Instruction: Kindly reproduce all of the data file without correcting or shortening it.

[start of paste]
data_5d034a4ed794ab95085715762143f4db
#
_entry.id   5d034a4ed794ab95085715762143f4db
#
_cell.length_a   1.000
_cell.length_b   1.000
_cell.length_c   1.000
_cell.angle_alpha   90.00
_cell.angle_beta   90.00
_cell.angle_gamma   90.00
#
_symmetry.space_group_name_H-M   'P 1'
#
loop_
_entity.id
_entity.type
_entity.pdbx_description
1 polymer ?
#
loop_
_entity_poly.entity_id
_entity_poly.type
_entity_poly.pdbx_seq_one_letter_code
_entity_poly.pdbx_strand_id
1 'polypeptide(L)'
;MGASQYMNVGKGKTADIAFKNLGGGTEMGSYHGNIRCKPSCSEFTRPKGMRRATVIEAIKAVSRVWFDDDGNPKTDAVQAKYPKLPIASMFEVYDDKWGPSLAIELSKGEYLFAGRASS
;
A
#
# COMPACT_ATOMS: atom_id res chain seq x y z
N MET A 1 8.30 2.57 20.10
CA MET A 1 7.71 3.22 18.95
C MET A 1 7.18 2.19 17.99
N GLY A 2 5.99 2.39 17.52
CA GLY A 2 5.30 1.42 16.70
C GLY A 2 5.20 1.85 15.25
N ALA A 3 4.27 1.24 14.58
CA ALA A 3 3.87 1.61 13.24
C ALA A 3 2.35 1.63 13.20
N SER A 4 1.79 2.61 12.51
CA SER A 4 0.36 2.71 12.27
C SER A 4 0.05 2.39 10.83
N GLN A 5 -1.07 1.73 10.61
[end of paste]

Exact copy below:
data_5d034a4ed794ab95085715762143f4db
#
_entry.id   5d034a4ed794ab95085715762143f4db
#
_cell.length_a   1.000
_cell.length_b   1.000
_cell.length_c   1.000
_cell.angle_alpha   90.00
_cell.angle_beta   90.00
_cell.angle_gamma   90.00
#
_symmetry.space_group_name_H-M   'P 1'
#
loop_
_entity.id
_entity.type
_entity.pdbx_description
1 polymer ?
#
loop_
_entity_poly.entity_id
_entity_poly.type
_entity_poly.pdbx_seq_one_letter_code
_entity_poly.pdbx_strand_id
1 'polypeptide(L)'
;MGASQYMNVGKGKTADIAFKNLGGGTEMGSYHGNIRCKPSCSEFTRPKGMRRATVIEAIKAVSRVWFDDDGNPKTDAVQAKYPKLPIASMFEVYDDKWGPSLAIELSKGEYLFAGRASS
;
A
#
# COMPACT_ATOMS: atom_id res chain seq x y z
N MET A 1 8.30 2.57 20.10
CA MET A 1 7.71 3.22 18.95
C MET A 1 7.18 2.19 17.99
N GLY A 2 5.99 2.39 17.52
CA GLY A 2 5.30 1.42 16.70
C GLY A 2 5.20 1.85 15.25
N ALA A 3 4.27 1.24 14.58
CA ALA A 3 3.87 1.61 13.24
C ALA A 3 2.35 1.63 13.20
N SER A 4 1.79 2.61 12.51
CA SER A 4 0.36 2.71 12.27
C SER A 4 0.05 2.39 10.83
N GLN A 5 -1.07 1.73 10.61